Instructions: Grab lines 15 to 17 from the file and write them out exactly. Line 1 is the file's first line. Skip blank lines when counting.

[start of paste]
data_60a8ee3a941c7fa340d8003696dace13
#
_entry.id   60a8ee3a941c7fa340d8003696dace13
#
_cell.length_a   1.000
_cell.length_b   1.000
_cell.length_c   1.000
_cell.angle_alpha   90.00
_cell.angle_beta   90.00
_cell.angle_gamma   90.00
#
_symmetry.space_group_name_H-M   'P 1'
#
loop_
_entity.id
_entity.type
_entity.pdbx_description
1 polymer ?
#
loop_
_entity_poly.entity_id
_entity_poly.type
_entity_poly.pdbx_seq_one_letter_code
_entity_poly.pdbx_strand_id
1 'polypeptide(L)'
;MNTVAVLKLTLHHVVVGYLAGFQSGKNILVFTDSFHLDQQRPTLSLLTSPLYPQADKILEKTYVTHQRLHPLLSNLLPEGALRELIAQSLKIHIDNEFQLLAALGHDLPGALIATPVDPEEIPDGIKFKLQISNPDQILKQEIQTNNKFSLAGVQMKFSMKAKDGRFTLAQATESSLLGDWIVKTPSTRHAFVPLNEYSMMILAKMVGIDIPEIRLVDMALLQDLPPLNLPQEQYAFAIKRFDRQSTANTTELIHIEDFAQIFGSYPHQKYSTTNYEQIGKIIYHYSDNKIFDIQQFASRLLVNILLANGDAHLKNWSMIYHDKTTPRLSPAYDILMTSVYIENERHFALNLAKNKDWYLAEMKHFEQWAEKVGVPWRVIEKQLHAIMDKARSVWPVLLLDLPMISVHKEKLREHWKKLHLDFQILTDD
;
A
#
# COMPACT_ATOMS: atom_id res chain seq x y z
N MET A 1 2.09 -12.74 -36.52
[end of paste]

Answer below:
_entity.id
_entity.type
_entity.pdbx_description